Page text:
Gina Chavez Tour Diary 5: Dominican Republic

A vibrant lesson in infectious polyrhythms and communal spirit

I’m curled up under the blankets in my crisp Buenos Aires hotel room. It’s unseasonably cold for this time of year, which makes it even more odd to think that only a few days ago we were sweating it out in the Dominican Republic.

Our journey through the DR began with a vibrant lesson in the infectious polyrhythms and communal spirit of atabales, one of countless Afro-Caribbean styles that give this country such a rich musical history – one we very much respect and want to learn from. Our first concert gifted us the opportunity to collaborate with Raices Folcloricas, a Sainaguá atabales group whose smiles alone made me want to dance. Collaborating with them gave me renewed energy for the week ahead.

They even convinced me to wear a typical Dominican dress for our last few songs together!

During this leg of our tour, I quickly discovered a new love for yuca and plantanos. I mean, who needs gluten when you’ve got these two gems? Arepitas – fried yuca creations with anise – became my food of choice for the trip, with any version of platano (tostaditos, Fritos, maduro) coming in a close second.

Yum!

In addition to the food, this country’s landscape and fauna are so lush that it’s hard to believe a third of the country lives in poverty. Intersections are filled with people selling anything they can get their hands on – fruit, windshield wipers, bubble-blowing toys, pantyhose, you name it. And Dominicans’ ability to fit up to five people on a small motorcycle is impressive.

We participated in the art of innovation and spontaneity when the guys and I led the students of Escuela de Artes Hector Acosta in rhythm exercises and a vocal version of Michael Jackson’s “Billie Jean” played by a group of 80 music students. Witnessing the camaraderie, focus, talent, and pure joy in a group that mostly studies classical music was magical.

Our trio was supposed to have another large music class the next day, but ended up with an intimate group of voice and guitar students. I almost lost footing when their petite teacher opened her mouth to release beautiful, full-bodied, operatic tones. She gave us some great tips on yogic breathing and the power of our voices before we lifted ours in another public concert.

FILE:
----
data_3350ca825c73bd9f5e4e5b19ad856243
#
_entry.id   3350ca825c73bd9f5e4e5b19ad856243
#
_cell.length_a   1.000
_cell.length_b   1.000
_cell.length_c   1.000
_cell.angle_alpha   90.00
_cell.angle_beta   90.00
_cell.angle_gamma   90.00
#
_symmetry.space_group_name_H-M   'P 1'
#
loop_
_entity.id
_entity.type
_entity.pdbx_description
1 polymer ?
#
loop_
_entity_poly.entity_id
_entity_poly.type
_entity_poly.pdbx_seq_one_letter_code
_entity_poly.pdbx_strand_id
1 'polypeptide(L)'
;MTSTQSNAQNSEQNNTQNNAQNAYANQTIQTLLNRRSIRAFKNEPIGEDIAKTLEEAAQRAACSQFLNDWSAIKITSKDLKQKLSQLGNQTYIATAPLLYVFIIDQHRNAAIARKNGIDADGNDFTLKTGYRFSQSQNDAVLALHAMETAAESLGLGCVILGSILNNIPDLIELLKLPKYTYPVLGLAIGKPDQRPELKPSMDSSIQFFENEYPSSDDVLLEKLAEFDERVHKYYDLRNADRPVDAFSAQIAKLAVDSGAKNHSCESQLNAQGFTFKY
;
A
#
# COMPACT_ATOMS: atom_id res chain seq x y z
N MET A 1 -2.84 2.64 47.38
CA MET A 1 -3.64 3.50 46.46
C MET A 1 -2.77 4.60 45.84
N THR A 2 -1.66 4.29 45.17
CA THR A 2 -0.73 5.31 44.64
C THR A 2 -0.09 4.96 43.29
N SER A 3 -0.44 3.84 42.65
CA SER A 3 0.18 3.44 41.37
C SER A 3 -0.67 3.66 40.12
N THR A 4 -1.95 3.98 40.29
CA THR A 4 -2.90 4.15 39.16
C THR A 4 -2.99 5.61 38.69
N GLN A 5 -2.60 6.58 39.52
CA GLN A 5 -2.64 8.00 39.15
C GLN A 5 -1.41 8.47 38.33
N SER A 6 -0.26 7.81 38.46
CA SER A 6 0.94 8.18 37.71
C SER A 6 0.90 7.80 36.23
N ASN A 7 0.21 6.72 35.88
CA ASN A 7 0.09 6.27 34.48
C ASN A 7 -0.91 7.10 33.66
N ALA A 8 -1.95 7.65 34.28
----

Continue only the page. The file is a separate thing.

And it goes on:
Some of our biggest hits with Dominicanos have been our cover songs from Central America – “El Sombrero Azul” from El Salvador and “El Encarguito” from Honduras. And they’ve been gracious in our attempts to cover “Ojala Que Llueva el Cafe” by beloved Dominican artist Juan Luis Guerra. Fortunately, there’s always someone in the audience who can play guira for us!

The fourth day started with two early media interviews, during the first of which I tried to knock myself out with my guitar – not something I recommend when you’re live on the most popular morning television show in the country! Fortunately, no facial bruising. The afternoon took us to a beautiful museum and cultural center where kids from the nearby area were bused in for an interactive concert. One student shared his love of the Japanese language, while the girls taught us Dominican slang words that had the crowd laughing.

It’s amazing how restful it is staying in one hotel for a few days in row. Not to mention traveling light. I realized early on in this tour that I’d brought way too much stuff. So I bought a suitcase in Mexico and sent half of my belongings home. My luggage and my heart have been liberated ever since!

Santo Domingo’s Zona Colonial is the oldest permanent European settlement in the New World. It’s odd to me that there’s still pride in Christopher Columbus’ legacy, which we now know is tragic to say the least, but the area boasts a lot of historic “firsts.” After some much anticipated shopping – gotta fill that suitcase again, haha – I went to an intimate mass in a side chapel of Santa Maria la Menor, the first cathedral in the New World, and also took a spin around Calle Las Damas, the New World’s oldest paved street, before catching an Uber back to the hotel with a few gems, including larimar jewelry, which bares a light blue stone only found in the DR.

We capped off our tropical adventures with a show at Green Fest, an Earth Day celebration organized by the U.S. Embassy in Santo Domingo and a slew of Earth-minded partner organizations and artists who grow sustainable foods, create artwork from trash and recyclables, and take great pride in preserving the beauty of a country that deals with some of the harshest environmental conditions in the world. After soundcheck, I strolled through the massive and breathtaking grounds of the Jardin Botanico and the Mariposario (butterfly house) before we took the stage one last time for an eclectic show of collaborations with Mariposa, a group of young female bucket drummers, Dominican songwriter Omar Perez-Then who I met in NYC last year, and multi-instrumentalist and songwriter Luis, who goes by Willy Melody.

A few sweaty selfies later and our DR adventures were complete. Next stop: Argentina, where my journey with Latin music all started 13 years ago!

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KEYWORDS FOR THIS POST

Gina Chavez, Raices Folcloricas, Juan Luis Guerra, Green Fest, Mariposa, Omar Perez-Then, Willy Melody, Michael Jackson, Hector Acosta, Christopher Columbus

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